Web chat is available to most soldiers in Afghanistan. I did web chats from Iraq quite frequently when I was there in 2006. I work with an Army major who had web chats with his wife twice a day for the entire time he was in Afghanistan (2011 to 2012). However, some remote outposts don't have internet access. For those few individuals, web chats and even e-mail are not possible.
If you've been talking with someone who claims to be a soldier in Afghanistan, there are two sure fire methods to determine if he's a real soldier. First, ask him for his physical address. Tell him you want to send him some home baked cookies or a greeting card. A real soldier wouldn't turn down an offer like that. His physical address will end with APO, NY and a zip code if he's really in Afghanistan (or any overseas location). Second, ask him for his AKO e-mail address. This is his official Army e-mail address. The Army encourages deployed soldiers to use their AKO accounts to communicate with friends and family, so there's no problem for a real soldier to give you the address. Official Army e-mail addresses end with .mil (example: firstname.lastname@example.org).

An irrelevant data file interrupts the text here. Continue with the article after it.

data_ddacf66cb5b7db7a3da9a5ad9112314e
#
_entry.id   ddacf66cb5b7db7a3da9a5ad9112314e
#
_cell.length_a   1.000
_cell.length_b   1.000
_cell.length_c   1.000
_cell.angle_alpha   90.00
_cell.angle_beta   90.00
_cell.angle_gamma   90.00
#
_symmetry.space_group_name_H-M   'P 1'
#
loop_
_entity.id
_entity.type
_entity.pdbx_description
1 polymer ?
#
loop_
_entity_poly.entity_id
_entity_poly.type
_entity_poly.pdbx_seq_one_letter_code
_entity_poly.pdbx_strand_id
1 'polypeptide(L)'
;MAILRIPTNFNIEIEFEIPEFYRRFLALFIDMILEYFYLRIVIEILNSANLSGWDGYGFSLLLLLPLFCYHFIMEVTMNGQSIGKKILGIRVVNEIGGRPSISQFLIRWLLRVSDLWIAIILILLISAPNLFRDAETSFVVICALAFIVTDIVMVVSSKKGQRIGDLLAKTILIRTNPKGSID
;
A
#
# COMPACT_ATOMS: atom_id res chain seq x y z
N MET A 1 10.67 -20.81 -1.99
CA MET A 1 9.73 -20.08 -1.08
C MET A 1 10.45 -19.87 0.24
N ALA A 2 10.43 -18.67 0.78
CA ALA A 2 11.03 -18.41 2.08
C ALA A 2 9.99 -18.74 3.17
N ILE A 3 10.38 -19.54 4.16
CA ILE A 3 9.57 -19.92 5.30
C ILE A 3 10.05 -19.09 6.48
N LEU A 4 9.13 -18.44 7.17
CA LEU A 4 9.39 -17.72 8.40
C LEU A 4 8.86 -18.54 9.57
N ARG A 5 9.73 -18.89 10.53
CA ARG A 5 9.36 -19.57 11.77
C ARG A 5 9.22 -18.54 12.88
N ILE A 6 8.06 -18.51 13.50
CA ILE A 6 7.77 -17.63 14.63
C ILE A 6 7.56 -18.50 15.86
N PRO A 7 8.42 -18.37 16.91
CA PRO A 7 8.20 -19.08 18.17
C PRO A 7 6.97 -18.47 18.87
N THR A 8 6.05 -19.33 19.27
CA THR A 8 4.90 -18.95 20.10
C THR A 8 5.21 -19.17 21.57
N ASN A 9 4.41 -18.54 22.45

A SCAMMER will make excuses for why he can't do these two things that I've suggested. A real soldier will quickly agree.
Hi, I'm helping a friend that we're really worried about. This gentleman has a email address "@us.army.mil"
But also says he's unable to Skype, but has sent pictures.
He's also asked for money for a flight because it's to visit her instead of going back to his home country...
We're worried because the email address makes it sound plausible, but the rest of it is very fishy!
Thanks in advance!